As I write this, it is the eve of the 2016 election. And I am haunted.
Imagine a time when a nation is being pulled apart by hostile agendas, uncompromising political forces demonize one another and there seems to be no clear choice for people who value the rule of law, their faith, and honor.
Imagine a time when secular “isms” demand a dogmatic, unquestioning loyalty that matches and even exceeds religious zealotry.
Imagine a time when households are divided by political fury.
It sounds alarmingly recent, but it is the stage for General Escobar’s War a novel by Jose Luis Olaizola, written not in 2016 but in 1983 concerning events of the Spanish Civil War occurring in 1936-39. A historical novel based on the papers of Antonio Escobar Huerta. A true story.
It might seem the most manipulative hyperbole to compare the events of the Spanish CIvil War to the dissonance of the current American political dynamic. Yet, the events of that struggle would probably have seemed like hyperbole had they been suggested ten or fifteen years before they occurred
Reading this novel created an all too unnerving echo of what we can see happening around us today. The situation today may not be as complicated or dire, just yet, as the events of 1936-39, but the resonance is there. It is not at this time as harsh, but it is distressing to see the growing tension not just between political agendas, but the schism from that tension infecting families.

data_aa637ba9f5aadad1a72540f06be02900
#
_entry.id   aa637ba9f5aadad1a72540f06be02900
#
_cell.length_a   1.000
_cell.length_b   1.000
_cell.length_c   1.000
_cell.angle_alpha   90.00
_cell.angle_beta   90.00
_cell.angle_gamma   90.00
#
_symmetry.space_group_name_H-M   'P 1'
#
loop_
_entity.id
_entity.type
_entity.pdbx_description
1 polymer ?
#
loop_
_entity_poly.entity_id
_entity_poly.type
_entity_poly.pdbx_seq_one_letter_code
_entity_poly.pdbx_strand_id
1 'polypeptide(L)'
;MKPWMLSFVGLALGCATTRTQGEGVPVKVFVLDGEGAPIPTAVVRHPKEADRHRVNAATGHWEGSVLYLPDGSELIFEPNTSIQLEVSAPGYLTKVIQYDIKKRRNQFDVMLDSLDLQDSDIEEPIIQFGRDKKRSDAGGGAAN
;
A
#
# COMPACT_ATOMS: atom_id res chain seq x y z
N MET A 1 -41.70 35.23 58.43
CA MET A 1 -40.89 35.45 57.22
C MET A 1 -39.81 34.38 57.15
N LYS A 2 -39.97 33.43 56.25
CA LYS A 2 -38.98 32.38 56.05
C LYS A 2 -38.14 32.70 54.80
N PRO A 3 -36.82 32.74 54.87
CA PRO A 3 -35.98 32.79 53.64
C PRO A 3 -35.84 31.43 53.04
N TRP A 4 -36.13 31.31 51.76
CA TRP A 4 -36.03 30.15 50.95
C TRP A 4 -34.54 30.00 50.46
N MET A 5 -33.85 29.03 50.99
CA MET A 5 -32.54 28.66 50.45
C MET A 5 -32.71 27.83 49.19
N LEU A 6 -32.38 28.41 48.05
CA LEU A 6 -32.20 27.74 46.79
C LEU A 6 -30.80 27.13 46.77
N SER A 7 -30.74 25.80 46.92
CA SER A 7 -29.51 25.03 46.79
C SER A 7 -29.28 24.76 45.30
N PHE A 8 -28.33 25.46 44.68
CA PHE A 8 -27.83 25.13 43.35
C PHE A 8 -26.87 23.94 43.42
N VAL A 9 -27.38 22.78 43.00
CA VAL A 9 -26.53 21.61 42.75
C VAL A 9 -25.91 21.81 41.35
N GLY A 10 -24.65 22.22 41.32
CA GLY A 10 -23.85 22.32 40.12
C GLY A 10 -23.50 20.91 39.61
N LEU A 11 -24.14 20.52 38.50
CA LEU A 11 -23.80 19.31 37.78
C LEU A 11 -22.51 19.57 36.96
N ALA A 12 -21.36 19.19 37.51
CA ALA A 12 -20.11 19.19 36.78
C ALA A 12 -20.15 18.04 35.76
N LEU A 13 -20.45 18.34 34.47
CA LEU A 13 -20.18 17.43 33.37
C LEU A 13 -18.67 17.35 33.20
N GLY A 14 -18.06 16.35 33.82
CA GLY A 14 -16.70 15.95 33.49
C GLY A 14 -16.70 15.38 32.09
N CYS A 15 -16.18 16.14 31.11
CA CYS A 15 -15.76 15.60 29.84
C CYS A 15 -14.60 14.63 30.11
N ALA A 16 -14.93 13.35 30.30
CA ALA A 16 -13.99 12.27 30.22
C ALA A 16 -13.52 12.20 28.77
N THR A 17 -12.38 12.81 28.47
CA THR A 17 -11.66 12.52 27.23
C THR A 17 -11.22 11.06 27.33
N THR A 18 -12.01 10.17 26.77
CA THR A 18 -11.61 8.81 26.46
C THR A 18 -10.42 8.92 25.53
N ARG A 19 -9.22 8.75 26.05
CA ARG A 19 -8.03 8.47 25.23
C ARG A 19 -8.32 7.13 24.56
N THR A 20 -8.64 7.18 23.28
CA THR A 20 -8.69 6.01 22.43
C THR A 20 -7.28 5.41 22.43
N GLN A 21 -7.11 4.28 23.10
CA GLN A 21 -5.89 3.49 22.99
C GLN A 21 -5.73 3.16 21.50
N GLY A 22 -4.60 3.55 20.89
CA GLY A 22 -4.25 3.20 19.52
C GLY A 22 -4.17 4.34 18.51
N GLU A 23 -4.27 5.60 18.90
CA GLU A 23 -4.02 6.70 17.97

There is a weight of fatalistic sorrow in General Escobar’s War that would soon become oppressive were it not for the title character’s steadfast nature. Antonio Escobar Huerta is no cardboard hero. He worries. He frets. He experiences dread, fear, hope, anger and uncertainty. But, through it all he holds fast to faith and honor. In short he is a man who senses a reality beyond the immediate. The good General Escobar realizes that surrendering what is moral and honorable is to lose anything that truly matters.
Such a realization is beyond inconvenient. As readers it might be disquieting for us to contemplate. For General Escobar it was a doom. So read this book. Ponder if you would ever dare bring down such a doom upon yourself for the sake of those virtues that are the mortar of our “sure and certain hope.” I believe that you too will be grateful that there have been men and women like Antonio Escobar Huerta scattered throughout our history..
You might also find yourself praying that they are among us still.